upon which Cotubanama was hanged.
Juan de Esquivel delayed his departure for the city of Santo Domingo only long enough to
advise his coadjutor, Ponce de Leon, as to the course he should pursue with the conquered
people, and set such of the soldiers in motion for the land journey
 homeward as were not detailed to serve with the adelantado. Then he sailed away in the
caravel, leaving to Juan Ponce the government of the province. With the capture of
Cotubanama all resistance ceased, and with his death on the scaffold all hopes of the
natives were suffocated. For he was the last of the caciques, the last of five native
sovereigns, all of whom had been discovered by the Spaniards ruling their subjects wisely
and happily, but had, more or less directly, suffered death at their hands.
Ponce de Leon had urged Esquivel to allow him charge and control of Cotubanama, as thereby
he hoped to secure, through him, the confidence of his former subjects; but the creature
of Ovando refused. "Be content, my little governor," he said, "that I leave you people
enough to form a community, over which you may rule—a community without a cacique,
consequently without a centre of disaffection. There is no other like this savage
Cotubanama, and soon after our arrival in the capital, me-thinks, there will be no great
cacique at all left in the island, for he is the last of his race, and the governor will
not be able to prevent himself from exterminating it. For,
 as thou knowest, Juanito, our lord, Don Nicolas de Ovando, hath a double, and that double
is the devil, who urgeth him to commit the atrocities of which we know."
"He hath a devil, say you?" replied Ponce de Leon. "Then, sooth, what, in the name of the
saints, hast thou, Juan de Esquivel? Judged by thy works, a legion of devils, and no
Juan Ponce was ever blunt and plain-spoken, and now that he had become adelantado, with no
one present to command him, he might well indulge himself in language that expressed his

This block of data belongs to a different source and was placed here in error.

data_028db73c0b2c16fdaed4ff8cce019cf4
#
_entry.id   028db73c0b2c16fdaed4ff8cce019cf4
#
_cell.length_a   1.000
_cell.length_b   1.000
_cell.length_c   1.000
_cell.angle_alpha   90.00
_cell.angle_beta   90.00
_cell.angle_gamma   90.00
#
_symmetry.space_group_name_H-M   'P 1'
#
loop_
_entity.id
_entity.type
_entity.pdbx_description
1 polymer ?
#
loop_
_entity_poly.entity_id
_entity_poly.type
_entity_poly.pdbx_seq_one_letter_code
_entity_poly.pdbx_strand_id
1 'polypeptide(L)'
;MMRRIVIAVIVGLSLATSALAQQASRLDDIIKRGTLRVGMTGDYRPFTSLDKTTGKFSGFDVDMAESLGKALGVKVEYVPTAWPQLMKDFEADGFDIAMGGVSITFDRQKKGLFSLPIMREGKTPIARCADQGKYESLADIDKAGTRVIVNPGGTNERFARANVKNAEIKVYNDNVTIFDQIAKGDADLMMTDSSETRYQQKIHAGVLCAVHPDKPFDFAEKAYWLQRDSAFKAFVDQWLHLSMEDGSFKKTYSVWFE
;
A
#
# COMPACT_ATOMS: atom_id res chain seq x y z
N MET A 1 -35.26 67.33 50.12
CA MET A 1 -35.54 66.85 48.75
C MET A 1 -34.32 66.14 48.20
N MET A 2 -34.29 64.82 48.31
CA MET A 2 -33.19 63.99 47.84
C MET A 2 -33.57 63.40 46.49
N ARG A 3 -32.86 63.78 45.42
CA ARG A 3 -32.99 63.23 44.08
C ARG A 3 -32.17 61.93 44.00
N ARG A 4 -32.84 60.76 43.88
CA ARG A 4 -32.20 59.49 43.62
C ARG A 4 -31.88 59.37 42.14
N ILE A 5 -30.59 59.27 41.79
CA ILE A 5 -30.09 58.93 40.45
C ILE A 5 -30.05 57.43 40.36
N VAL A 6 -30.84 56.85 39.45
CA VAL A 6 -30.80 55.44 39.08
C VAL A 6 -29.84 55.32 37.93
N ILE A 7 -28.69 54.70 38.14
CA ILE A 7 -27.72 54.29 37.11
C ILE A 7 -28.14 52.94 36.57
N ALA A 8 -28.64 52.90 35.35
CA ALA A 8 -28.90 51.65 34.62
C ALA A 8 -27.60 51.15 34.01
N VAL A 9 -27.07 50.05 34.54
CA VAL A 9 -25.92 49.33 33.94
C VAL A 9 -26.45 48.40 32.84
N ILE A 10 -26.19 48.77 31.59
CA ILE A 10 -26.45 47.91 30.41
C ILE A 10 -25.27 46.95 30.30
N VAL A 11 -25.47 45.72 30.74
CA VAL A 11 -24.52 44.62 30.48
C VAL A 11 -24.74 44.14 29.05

feelings, which had been overwrought of late. His companion winced, but he replied without
trace of ill-feeling: "Mayhap. I myself cannot account for my actions, which, of a truth,
have not been such as the saints might commend. But thou hast an opportunity, my
adelantado, of showing what can be wrought from this raw material, the population of
Higuey. It is not so bad as it might be, and having no head, it will look up to thee to
supply that deficiency."
It was as the experienced Esquivel had said it would be: After his departure, such was the
paralysis of the body politic in
 Higuey, caused by the terrible punishment the rebels had received, that Juan Ponce found
little use for the few soldiers left with him to enforce his orders. He first busied
himself at healing, so far as he could, the wounds caused by war. He established hospitals
in which the sick and wounded might be treated, and though they were poorly equipped,
owing to the opposition of Ovando to his plans for ameliorating the wretched condition of
his people, they were instrumental in restoring to health many an Indian who might
otherwise have died of the injuries inflicted by the adelantado's former comrades in
The poor souls seemed to forget the injuries they had received, and, remembering only the
favors at the hands of Juan Ponce de Leon, became his abject slaves. The possession of
authority, by which he was enabled to carry out schemes of his own initiative, broadened
his nature and caused his heart to expand with sympathy for the oppressed. Relieved from
the evil dominance of Ovando, which allowed his better feelings scope for action, Juan
Ponce turned his attention to the meek and mournful natives, whose last struggle against
 oppressors had exhausted their resources and left them in mute despair. Formerly they had